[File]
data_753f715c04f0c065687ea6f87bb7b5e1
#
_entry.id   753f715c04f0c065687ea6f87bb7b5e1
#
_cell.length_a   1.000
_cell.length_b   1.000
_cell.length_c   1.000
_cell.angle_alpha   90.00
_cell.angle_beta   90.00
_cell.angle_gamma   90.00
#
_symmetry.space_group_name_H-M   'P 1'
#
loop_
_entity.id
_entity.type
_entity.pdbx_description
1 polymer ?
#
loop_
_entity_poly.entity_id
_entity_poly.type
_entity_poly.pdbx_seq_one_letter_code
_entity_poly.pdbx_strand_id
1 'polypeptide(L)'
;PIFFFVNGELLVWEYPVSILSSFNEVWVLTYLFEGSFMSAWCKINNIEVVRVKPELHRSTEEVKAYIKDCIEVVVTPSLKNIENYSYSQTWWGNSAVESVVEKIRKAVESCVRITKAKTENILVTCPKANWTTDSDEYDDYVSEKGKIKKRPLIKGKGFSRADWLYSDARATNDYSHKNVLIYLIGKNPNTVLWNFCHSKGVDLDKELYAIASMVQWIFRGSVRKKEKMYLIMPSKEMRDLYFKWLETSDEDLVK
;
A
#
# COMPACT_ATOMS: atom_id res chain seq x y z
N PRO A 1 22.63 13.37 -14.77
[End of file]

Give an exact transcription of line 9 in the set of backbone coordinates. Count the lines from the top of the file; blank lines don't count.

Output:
_cell.angle_beta   90.00